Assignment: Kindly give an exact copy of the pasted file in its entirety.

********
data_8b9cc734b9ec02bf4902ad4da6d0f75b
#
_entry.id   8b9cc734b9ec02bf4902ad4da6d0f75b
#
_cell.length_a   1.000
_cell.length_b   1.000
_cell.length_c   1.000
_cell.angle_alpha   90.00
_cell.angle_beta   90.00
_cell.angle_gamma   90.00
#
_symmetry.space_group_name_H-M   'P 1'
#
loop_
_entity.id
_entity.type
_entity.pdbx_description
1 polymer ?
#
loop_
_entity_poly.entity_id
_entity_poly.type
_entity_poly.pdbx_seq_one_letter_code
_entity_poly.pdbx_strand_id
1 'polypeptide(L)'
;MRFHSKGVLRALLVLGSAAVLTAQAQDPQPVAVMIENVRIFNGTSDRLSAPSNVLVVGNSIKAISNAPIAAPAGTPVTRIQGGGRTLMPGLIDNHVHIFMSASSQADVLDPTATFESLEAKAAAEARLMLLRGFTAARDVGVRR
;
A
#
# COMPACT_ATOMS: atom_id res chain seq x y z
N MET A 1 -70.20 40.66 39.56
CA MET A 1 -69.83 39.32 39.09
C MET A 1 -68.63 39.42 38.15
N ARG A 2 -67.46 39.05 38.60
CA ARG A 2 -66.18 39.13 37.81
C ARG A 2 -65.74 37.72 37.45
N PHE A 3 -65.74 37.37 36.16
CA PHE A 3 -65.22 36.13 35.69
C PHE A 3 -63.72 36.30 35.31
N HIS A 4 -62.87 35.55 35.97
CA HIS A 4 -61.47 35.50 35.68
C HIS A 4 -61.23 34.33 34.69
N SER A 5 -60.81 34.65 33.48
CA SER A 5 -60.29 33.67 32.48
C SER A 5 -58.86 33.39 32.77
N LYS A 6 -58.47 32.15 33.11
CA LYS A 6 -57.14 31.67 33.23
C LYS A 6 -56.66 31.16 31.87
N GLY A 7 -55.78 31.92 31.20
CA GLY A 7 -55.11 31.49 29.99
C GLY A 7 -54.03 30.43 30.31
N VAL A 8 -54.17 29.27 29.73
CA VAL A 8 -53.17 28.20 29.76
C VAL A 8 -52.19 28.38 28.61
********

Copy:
data_8b9cc734b9ec02bf4902ad4da6d0f75b
#
_entry.id   8b9cc734b9ec02bf4902ad4da6d0f75b
#
_cell.length_a   1.000
_cell.length_b   1.000
_cell.length_c   1.000
_cell.angle_alpha   90.00
_cell.angle_beta   90.00
_cell.angle_gamma   90.00
#
_symmetry.space_group_name_H-M   'P 1'
#
loop_
_entity.id
_entity.type
_entity.pdbx_description
1 polymer ?
#
loop_
_entity_poly.entity_id
_entity_poly.type
_entity_poly.pdbx_seq_one_letter_code
_entity_poly.pdbx_strand_id
1 'polypeptide(L)'
;MRFHSKGVLRALLVLGSAAVLTAQAQDPQPVAVMIENVRIFNGTSDRLSAPSNVLVVGNSIKAISNAPIAAPAGTPVTRIQGGGRTLMPGLIDNHVHIFMSASSQADVLDPTATFESLEAKAAAEARLMLLRGFTAARDVGVRR
;
A
#
# COMPACT_ATOMS: atom_id res chain seq x y z
N MET A 1 -70.20 40.66 39.56
CA MET A 1 -69.83 39.32 39.09
C MET A 1 -68.63 39.42 38.15
N ARG A 2 -67.46 39.05 38.60
CA ARG A 2 -66.18 39.13 37.81
C ARG A 2 -65.74 37.72 37.45
N PHE A 3 -65.74 37.37 36.16
CA PHE A 3 -65.22 36.13 35.69
C PHE A 3 -63.72 36.30 35.31
N HIS A 4 -62.87 35.55 35.97
CA HIS A 4 -61.47 35.50 35.68
C HIS A 4 -61.23 34.33 34.69
N SER A 5 -60.81 34.65 33.48
CA SER A 5 -60.29 33.67 32.48
C SER A 5 -58.86 33.39 32.77
N LYS A 6 -58.47 32.15 33.11
CA LYS A 6 -57.14 31.67 33.23
C LYS A 6 -56.66 31.16 31.87
N GLY A 7 -55.78 31.92 31.20
CA GLY A 7 -55.11 31.49 29.99
C GLY A 7 -54.03 30.43 30.31
N VAL A 8 -54.17 29.27 29.73
CA VAL A 8 -53.17 28.20 29.76
C VAL A 8 -52.19 28.38 28.61